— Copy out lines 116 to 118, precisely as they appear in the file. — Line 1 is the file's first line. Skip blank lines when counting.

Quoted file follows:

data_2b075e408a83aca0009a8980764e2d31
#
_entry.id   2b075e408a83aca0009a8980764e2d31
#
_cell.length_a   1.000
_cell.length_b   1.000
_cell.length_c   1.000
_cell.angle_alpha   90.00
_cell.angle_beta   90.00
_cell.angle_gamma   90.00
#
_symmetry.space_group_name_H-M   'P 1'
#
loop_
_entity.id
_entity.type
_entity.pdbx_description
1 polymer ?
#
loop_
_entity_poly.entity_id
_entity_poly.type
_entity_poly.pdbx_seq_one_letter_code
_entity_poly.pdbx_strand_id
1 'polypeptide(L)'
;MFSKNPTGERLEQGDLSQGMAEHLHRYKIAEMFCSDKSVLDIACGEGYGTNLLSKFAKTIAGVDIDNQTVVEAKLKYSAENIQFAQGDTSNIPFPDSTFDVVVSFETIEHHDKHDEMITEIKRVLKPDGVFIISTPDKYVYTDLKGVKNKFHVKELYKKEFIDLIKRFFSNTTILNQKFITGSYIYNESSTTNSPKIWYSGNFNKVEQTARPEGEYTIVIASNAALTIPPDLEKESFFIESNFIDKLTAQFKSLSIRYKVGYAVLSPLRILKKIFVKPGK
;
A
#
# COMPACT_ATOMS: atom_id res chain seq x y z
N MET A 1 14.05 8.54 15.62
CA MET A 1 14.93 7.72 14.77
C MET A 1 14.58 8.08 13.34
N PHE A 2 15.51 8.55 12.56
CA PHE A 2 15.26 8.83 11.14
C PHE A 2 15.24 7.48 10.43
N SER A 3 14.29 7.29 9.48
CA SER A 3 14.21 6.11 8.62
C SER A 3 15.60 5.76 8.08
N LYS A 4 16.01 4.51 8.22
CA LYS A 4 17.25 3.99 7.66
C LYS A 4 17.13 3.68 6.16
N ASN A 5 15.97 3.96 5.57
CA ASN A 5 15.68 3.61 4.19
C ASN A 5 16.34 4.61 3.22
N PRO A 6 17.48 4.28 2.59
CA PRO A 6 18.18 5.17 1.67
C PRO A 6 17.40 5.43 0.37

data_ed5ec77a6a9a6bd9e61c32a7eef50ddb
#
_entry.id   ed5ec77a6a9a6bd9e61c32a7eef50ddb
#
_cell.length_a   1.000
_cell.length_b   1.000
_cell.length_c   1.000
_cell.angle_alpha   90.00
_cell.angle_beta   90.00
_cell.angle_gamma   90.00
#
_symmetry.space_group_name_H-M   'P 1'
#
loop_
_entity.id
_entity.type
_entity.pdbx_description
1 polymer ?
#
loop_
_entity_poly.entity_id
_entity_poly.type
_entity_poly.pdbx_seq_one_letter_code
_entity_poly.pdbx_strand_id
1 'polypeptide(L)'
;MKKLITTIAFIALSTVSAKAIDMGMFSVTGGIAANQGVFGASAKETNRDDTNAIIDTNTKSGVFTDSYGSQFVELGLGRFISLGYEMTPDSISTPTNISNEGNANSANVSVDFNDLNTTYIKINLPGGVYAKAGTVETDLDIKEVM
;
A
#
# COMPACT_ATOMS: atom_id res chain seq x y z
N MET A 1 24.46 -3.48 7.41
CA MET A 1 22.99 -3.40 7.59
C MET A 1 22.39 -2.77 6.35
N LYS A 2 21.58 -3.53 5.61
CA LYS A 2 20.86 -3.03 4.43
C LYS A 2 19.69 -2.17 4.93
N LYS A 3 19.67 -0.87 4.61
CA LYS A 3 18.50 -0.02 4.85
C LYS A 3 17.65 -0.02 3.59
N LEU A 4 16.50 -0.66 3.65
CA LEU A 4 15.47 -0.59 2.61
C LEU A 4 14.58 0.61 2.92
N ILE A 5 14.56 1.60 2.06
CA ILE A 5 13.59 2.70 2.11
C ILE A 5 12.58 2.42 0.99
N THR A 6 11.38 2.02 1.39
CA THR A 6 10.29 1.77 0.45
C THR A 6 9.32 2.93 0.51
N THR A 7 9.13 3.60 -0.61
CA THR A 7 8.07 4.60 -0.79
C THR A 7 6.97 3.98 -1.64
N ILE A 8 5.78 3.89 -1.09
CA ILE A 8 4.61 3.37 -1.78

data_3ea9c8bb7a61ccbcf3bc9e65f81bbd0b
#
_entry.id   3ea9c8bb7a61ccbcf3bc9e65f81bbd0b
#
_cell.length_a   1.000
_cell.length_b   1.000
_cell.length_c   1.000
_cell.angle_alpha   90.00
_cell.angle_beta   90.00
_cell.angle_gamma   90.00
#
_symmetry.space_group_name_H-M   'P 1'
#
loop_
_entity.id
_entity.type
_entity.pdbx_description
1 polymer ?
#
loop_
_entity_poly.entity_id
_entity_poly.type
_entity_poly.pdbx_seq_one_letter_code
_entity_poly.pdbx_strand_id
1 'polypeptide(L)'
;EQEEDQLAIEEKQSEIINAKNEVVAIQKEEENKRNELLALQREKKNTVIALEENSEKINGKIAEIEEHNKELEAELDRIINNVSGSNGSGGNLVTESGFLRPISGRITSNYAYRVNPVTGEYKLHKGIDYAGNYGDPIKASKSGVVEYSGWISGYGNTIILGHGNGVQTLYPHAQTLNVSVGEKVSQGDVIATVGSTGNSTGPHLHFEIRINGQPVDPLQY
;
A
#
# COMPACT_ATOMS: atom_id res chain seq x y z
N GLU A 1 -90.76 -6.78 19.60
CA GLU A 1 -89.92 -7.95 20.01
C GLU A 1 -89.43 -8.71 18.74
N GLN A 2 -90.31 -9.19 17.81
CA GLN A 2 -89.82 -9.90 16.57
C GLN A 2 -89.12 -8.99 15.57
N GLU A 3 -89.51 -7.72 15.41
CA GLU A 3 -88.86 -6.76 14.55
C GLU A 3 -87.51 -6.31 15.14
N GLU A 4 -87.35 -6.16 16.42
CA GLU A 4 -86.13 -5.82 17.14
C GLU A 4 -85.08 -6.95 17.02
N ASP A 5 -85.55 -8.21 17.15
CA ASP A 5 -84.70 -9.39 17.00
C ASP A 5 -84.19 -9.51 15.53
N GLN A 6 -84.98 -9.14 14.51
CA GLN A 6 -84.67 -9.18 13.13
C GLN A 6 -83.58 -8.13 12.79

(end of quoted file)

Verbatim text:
_entity.id
_entity.type
_entity.pdbx_description